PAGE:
The report, written by Bob Papper, stated that the total number of minorities working in television news increased by an entire percent from 2011, to 21.5 percent. Minorities working in radio increased more than four percent from 2011, to a total of 11.7 percent.
As in past years, Fox affiliates had the overall highest percentage of minority employees (28.2 percent) and NBC affiliates had the lowest (17.4 percent).
While minorities employed in television increased, the picture remained mostly unchanged for women, except in the TV news director category. Women account for more than 30 percent of the nation's TV news directors, a new record.
The study also found that Asian American women outnumber their male counterparts by almost 2:1 in television news. Asian Americans account for 2.9 percent of the television news workforce, a statistic that dropped since 2011.
The percentage of African American and Latino employees in television rose slightly to 10.2 percent and 7.8 percent, respectively. There were larger gains for both minority groups in radio. African American employees in radio rose from 3.9 to 5.2 percent since 2011. Latino employees in radio increased by two percent since 2011, to 4.6 percent.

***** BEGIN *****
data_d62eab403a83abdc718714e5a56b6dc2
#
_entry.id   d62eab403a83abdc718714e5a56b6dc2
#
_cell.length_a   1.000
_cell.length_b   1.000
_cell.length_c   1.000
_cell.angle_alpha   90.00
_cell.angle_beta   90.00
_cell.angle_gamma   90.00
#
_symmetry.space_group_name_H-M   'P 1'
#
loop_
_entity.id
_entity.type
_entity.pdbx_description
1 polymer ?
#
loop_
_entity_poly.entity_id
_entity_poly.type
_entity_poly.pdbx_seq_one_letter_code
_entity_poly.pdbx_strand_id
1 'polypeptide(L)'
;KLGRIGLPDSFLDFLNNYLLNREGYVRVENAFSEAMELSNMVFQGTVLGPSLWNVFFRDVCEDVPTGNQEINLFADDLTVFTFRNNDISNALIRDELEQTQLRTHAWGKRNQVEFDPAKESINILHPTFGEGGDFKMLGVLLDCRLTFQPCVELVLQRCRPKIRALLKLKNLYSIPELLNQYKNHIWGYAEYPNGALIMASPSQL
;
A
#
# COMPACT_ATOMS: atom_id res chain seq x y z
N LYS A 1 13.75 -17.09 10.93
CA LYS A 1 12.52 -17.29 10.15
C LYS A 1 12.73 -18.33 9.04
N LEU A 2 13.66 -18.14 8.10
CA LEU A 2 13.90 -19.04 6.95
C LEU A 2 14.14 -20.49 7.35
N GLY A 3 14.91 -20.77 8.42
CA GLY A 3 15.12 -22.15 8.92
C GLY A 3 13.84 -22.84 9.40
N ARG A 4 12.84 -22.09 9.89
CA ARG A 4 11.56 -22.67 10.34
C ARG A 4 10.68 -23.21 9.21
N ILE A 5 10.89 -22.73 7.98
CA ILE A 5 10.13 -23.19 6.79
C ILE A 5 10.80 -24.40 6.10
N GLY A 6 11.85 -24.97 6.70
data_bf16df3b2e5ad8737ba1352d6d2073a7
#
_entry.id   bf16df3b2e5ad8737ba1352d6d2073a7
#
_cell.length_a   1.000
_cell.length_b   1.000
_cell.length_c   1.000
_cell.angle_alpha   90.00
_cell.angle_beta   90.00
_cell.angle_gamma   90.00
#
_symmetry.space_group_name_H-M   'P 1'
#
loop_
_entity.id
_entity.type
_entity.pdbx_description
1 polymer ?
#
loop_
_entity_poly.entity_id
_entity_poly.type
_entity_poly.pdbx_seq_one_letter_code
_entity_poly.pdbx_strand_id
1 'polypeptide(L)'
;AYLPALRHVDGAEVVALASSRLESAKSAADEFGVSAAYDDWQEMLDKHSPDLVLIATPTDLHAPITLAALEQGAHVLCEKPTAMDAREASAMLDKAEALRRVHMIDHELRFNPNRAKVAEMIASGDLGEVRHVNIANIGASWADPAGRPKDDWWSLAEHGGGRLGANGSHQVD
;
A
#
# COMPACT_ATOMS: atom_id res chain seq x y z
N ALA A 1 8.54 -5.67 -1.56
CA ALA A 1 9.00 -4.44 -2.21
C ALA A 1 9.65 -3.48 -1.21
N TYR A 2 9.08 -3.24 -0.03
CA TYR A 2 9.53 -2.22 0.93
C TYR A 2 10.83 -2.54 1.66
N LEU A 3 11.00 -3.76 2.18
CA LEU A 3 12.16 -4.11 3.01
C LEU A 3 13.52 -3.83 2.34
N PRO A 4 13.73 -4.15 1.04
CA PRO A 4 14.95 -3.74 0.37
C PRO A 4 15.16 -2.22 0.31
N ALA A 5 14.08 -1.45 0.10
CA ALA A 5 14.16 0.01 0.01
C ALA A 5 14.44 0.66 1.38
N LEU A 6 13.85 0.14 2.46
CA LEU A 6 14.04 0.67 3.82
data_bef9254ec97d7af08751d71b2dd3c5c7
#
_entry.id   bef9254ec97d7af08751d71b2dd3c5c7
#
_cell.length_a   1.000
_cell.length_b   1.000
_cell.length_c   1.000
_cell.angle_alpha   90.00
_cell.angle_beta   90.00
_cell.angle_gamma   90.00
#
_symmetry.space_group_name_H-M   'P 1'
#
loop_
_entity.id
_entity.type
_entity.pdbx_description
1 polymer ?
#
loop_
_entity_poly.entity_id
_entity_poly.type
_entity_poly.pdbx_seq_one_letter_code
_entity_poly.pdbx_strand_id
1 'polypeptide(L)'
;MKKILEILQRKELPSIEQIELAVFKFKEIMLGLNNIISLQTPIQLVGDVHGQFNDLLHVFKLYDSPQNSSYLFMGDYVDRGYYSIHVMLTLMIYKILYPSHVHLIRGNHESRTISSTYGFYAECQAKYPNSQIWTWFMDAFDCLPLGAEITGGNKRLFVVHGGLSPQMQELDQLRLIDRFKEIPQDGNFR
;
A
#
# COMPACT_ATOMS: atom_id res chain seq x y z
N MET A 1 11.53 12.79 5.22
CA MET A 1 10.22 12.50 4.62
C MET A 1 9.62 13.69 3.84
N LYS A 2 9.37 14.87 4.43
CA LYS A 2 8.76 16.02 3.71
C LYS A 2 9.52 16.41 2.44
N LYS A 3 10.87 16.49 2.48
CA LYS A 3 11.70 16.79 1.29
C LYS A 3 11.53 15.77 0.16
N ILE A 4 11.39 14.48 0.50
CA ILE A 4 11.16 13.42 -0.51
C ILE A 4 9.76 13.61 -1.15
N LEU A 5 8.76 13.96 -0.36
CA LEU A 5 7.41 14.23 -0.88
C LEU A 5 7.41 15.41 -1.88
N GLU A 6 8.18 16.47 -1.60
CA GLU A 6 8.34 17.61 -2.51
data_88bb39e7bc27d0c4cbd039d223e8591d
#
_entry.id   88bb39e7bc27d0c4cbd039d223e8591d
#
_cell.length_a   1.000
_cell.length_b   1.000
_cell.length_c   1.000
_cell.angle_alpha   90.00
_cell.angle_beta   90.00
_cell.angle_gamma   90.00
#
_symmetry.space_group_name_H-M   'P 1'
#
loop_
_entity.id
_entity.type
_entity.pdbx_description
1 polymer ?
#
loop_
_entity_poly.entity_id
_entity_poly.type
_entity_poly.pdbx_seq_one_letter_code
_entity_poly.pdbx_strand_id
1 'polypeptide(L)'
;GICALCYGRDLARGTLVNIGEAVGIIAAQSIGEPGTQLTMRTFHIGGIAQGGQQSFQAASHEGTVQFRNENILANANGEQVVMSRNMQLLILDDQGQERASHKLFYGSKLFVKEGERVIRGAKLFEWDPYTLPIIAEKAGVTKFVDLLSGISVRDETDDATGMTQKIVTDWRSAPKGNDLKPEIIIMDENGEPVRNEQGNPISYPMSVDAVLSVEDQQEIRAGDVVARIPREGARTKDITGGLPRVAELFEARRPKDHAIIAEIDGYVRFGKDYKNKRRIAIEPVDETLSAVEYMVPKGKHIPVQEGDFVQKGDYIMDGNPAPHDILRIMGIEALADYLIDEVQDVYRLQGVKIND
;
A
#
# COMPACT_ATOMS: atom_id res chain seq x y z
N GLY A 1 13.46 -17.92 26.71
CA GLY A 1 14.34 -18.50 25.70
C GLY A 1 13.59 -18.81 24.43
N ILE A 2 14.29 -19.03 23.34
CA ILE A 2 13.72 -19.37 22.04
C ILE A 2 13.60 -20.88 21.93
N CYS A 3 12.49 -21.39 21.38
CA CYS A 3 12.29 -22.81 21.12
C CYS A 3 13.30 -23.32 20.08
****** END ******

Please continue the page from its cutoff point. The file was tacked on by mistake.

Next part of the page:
In radio, market size largely impacted the percentage of minority employees. A total of 2.7 percent of radio staffers were minorities in the smallest radio markets, and a total of 19.3 percent in the largest. As in television, stations in the West and South were the most diverse.
Despite increases in radio and television, Papper wrote that the larger picture has not changed for minorities:
In the last 22 years, the minority population in the U.S. has risen 10.4%; but the minority workforce in TV news is up 3.7%, and the minority workforce in radio is up 0.9%.
Click over to the RTDNA website to read the full report.
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